constructor

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Published: Oct 20, 2019 License: Apache-2.0 Imports: 4 Imported by: 0

README

constructor - Smart factories for Go types.

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Quick Start

package main

import (
    "context"
    "fmt"
    "database/sql"
    "database/sql/driver"

	_ "github.com/lib/pq"

    "github.com/stackopsd/config"
    "github.com/stackopsd/constructor"
)

// Define the constructor options as a struct with standard Go types.
type Configuration struct {
    Username string
    Password string
    Host string
    Database string
}

// Define the constructor using a "generic" pattern.
type Constructor struct {}

// Settings() returns the configuration struct with any default values set.
func (c *Constructor) Settings() *Configuration {
    return &Configuration{
        Username: "defaultuser", // Optionally set default values.
        Password: "defaultpwd",
        Host: "localhost",
        Database: "myDB",
    }
}

// New always takes a context and the output of Settings(). It always returns
// the type being constructed and an error.
func (c *Constructor) New(ctx context.Context, conf *Configuration) (driver.Conn, error) {
    connStr := fmt.Sprintf("postgres://%s:%s@%s/%s", conf.Username, conf.Password, conf.Host, conf.Database)
    return sql.Open("postgres", connStr)
}

func main() {

    ctx, cancel := context.WithCancel(context.Background())
    defer cancel()

    // Create an instance of the constructor and a pointer to the constructed type.
    var cons Constructor
    db := new(driver.Conn)

    // Create a loader from a source of configuration data.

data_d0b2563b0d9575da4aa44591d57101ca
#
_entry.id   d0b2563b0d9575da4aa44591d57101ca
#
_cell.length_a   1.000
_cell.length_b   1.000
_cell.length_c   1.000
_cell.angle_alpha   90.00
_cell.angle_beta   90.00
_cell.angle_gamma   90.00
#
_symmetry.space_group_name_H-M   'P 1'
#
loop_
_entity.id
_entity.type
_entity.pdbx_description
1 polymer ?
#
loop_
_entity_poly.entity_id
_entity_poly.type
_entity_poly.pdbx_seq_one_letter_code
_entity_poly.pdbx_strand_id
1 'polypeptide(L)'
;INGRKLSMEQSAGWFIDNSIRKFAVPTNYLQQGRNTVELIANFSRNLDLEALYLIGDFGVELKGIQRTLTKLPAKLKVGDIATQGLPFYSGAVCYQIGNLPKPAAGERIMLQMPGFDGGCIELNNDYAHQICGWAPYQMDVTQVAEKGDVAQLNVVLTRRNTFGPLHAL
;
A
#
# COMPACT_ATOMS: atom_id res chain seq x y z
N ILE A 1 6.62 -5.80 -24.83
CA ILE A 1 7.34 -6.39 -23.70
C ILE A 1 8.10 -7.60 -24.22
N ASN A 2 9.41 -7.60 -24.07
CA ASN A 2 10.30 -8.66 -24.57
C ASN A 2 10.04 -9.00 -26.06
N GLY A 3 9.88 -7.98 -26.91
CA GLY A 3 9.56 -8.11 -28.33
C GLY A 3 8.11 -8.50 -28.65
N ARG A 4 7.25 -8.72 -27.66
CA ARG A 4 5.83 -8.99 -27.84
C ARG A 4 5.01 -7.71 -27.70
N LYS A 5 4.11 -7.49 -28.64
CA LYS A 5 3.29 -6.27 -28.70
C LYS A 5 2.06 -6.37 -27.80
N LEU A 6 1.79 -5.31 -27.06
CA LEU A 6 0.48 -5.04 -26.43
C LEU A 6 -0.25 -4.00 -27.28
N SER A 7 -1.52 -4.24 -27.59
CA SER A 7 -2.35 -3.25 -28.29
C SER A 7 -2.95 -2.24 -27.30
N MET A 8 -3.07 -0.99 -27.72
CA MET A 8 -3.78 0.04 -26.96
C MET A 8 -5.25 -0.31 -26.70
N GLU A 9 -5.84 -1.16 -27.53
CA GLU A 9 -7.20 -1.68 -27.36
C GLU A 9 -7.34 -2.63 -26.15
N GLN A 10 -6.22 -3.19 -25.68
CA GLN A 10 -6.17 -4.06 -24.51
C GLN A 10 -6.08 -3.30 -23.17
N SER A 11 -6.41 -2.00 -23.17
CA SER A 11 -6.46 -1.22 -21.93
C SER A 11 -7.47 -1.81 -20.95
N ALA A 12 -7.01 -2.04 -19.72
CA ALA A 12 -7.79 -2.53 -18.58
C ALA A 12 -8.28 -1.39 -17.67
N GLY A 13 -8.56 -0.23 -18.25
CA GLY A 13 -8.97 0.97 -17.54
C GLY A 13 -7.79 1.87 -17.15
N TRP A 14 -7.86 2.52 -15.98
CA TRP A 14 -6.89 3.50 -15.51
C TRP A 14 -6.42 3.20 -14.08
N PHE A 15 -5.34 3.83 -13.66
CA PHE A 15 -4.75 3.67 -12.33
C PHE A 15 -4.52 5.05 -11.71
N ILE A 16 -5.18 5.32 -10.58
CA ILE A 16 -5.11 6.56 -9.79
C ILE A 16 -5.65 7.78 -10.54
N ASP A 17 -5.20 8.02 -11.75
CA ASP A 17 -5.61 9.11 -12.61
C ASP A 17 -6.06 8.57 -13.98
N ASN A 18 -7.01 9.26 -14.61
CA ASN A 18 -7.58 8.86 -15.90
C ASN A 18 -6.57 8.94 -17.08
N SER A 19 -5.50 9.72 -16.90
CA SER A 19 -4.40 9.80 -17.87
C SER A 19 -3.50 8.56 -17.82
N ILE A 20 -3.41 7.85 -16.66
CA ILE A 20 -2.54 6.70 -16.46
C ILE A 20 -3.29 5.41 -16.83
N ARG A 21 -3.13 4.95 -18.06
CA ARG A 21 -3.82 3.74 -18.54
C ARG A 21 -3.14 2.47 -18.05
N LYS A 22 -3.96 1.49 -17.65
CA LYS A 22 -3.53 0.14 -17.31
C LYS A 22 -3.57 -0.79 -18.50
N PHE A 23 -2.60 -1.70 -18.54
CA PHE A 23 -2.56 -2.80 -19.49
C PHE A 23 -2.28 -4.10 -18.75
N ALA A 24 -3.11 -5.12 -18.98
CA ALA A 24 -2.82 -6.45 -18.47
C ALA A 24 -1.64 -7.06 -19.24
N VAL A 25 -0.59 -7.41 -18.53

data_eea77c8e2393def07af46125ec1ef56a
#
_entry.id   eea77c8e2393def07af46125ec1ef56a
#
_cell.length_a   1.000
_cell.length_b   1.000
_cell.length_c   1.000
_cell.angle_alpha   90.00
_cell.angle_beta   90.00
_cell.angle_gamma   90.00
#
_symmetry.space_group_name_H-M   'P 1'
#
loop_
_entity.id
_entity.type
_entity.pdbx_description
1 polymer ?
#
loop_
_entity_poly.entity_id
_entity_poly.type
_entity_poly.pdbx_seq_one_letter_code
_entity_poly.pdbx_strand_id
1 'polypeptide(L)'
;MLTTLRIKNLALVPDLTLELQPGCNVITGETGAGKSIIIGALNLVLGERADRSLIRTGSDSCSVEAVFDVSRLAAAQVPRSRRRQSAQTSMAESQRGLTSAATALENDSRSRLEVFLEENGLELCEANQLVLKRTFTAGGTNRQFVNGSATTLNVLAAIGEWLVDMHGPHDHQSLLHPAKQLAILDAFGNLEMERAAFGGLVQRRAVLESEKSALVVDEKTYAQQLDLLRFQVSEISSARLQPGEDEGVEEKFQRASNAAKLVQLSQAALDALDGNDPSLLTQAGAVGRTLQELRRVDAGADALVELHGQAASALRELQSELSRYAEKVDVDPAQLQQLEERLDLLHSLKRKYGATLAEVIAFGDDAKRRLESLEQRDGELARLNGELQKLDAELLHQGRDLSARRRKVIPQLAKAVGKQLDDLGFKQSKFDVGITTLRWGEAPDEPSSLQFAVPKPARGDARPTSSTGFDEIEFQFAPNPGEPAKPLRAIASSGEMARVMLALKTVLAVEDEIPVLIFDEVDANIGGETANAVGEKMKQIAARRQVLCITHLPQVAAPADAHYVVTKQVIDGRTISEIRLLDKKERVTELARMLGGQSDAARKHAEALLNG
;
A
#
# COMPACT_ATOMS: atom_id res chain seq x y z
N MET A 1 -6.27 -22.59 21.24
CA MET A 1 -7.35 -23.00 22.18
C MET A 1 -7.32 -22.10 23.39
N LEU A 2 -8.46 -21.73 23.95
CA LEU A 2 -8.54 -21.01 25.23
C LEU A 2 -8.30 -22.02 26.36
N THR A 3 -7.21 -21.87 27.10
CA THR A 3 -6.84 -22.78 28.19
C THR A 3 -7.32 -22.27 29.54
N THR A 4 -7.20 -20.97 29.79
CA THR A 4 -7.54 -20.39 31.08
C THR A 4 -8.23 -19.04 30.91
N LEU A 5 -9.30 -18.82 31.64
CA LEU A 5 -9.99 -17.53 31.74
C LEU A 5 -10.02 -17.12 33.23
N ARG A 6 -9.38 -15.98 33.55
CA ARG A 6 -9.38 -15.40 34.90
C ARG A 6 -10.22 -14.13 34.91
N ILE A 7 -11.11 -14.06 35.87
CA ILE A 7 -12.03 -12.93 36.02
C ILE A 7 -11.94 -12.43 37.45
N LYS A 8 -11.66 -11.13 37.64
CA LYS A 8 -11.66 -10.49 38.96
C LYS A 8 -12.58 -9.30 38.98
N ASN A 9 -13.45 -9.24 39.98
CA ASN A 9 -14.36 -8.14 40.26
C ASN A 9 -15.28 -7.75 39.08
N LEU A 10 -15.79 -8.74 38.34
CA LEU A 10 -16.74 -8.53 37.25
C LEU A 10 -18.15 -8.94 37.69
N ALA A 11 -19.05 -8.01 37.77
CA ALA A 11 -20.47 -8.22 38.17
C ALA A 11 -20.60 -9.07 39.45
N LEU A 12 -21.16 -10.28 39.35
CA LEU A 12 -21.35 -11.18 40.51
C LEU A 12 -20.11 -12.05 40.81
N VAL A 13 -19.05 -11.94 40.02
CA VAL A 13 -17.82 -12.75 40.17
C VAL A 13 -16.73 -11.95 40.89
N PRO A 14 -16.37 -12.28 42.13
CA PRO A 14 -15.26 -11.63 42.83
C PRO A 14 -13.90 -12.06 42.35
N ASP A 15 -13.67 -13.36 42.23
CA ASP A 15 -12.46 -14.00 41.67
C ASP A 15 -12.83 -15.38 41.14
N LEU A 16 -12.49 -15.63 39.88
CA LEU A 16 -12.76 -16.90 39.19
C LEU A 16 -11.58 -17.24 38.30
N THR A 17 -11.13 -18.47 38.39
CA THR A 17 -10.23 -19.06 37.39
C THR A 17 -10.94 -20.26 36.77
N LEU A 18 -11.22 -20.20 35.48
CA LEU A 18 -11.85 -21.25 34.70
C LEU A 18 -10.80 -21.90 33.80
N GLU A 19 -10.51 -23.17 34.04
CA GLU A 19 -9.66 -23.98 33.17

loader := config.NewFileLoader("/path/to/some/config.json_or_yaml")

    if err := constructor.New(ctx, loader, &cons, db); err != nil {
        panic(err)
    }

    // Use the constructed asset.
    _, _ = db.Query("SELECT 1")
}

The configuration file loaded would end up looking something like:

# An example YAML file that would work with the above.
username: "myUser"
password: "${DB_PWD}" # ENV interpolation is done automatically
host: "localhost"
database: "myDB"

Configuration Structs And Loading

All handling of the configuration structs and the binding of configuration values to the struct is managed by the config project. The README there goes into detail for how configuration works.

The Constructor Protocol

The constructor protocol would have been defined as a GO interface if Go supported generics. Until then, the interface exists only as documentation and reflection is used to validate and interact with implementations of the protocol.

A Constructor implementation is roughly equivalent to the factory pattern. Each instance must expose two methods: Settings() and New(). The Settings() method must return a non-nil pointer to a struct that represents all of the configuration or input parameters required in order to construct an instance of the arbitrary type that the constructor intends to produce. Any values set in the returned struct will be treated as default values should a Loader be unable to find a user provided configuration for that field.

The output of Settings() must be the same type accepted as the second parameter of the New() method with the first parameter being a context.Context. The New() method must also return two values with the first being the type of the constructed value and the second being an error. For example, a pseudo-code interface might be:

type Constructor inteface{
    Settings() *C
    New(ctx context.Context, conf *C) (*T, error)
}

An example implementation of this might look like:

type MyConstructable struct {}

type MyConfig struct{}
type MyConstructor struct {}
func(*MyConstructor) Settings() *MyConfig {
    return &MyConfig{}
}
func(*MyConstructor) New(ctx context.Context, conf *MyConfig) (*MyConstructable, error) {
    return &MyConstructable{}, nil
}